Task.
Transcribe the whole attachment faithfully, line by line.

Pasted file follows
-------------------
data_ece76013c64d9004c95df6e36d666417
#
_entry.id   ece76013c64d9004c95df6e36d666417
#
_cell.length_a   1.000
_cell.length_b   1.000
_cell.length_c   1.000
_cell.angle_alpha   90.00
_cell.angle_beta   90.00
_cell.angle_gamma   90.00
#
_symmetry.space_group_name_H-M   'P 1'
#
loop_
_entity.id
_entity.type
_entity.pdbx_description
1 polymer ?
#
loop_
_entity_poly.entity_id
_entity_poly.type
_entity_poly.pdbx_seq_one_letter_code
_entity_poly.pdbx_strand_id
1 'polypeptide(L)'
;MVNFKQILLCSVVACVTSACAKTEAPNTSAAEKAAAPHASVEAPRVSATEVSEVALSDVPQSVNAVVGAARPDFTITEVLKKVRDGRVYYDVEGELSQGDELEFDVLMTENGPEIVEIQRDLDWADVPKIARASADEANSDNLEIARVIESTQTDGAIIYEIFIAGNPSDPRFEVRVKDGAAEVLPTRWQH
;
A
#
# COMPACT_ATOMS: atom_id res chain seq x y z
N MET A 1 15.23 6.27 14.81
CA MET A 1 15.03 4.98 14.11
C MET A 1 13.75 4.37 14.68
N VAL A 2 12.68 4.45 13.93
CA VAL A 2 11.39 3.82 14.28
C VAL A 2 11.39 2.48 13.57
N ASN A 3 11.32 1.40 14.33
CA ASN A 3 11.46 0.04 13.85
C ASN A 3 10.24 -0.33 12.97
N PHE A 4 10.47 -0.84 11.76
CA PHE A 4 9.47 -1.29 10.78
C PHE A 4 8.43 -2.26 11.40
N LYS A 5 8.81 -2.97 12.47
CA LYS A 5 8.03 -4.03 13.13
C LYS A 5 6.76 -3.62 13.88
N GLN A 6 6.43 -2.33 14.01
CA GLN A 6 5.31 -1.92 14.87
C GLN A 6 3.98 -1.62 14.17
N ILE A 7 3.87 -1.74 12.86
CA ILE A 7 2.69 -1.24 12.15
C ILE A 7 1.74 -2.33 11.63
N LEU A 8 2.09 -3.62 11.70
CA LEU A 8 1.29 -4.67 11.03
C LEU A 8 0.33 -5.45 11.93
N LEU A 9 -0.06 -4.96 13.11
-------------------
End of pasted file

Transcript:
data_ece76013c64d9004c95df6e36d666417
#
_entry.id   ece76013c64d9004c95df6e36d666417
#
_cell.length_a   1.000
_cell.length_b   1.000
_cell.length_c   1.000
_cell.angle_alpha   90.00
_cell.angle_beta   90.00
_cell.angle_gamma   90.00
#
_symmetry.space_group_name_H-M   'P 1'
#
loop_
_entity.id
_entity.type
_entity.pdbx_description
1 polymer ?
#
loop_
_entity_poly.entity_id
_entity_poly.type
_entity_poly.pdbx_seq_one_letter_code
_entity_poly.pdbx_strand_id
1 'polypeptide(L)'
;MVNFKQILLCSVVACVTSACAKTEAPNTSAAEKAAAPHASVEAPRVSATEVSEVALSDVPQSVNAVVGAARPDFTITEVLKKVRDGRVYYDVEGELSQGDELEFDVLMTENGPEIVEIQRDLDWADVPKIARASADEANSDNLEIARVIESTQTDGAIIYEIFIAGNPSDPRFEVRVKDGAAEVLPTRWQH
;
A
#
# COMPACT_ATOMS: atom_id res chain seq x y z
N MET A 1 15.23 6.27 14.81
CA MET A 1 15.03 4.98 14.11
C MET A 1 13.75 4.37 14.68
N VAL A 2 12.68 4.45 13.93
CA VAL A 2 11.39 3.82 14.28
C VAL A 2 11.39 2.48 13.57
N ASN A 3 11.32 1.40 14.33
CA ASN A 3 11.46 0.04 13.85
C ASN A 3 10.24 -0.33 12.97
N PHE A 4 10.47 -0.84 11.76
CA PHE A 4 9.47 -1.29 10.78
C PHE A 4 8.43 -2.26 11.40
N LYS A 5 8.81 -2.97 12.47
CA LYS A 5 8.03 -4.03 13.13
C LYS A 5 6.76 -3.62 13.88
N GLN A 6 6.43 -2.33 14.01
CA GLN A 6 5.31 -1.92 14.87
C GLN A 6 3.98 -1.62 14.17
N ILE A 7 3.87 -1.74 12.86
CA ILE A 7 2.69 -1.24 12.15
C ILE A 7 1.74 -2.33 11.63
N LEU A 8 2.09 -3.62 11.70
CA LEU A 8 1.29 -4.67 11.03
C LEU A 8 0.33 -5.45 11.93
N LEU A 9 -0.06 -4.96 13.11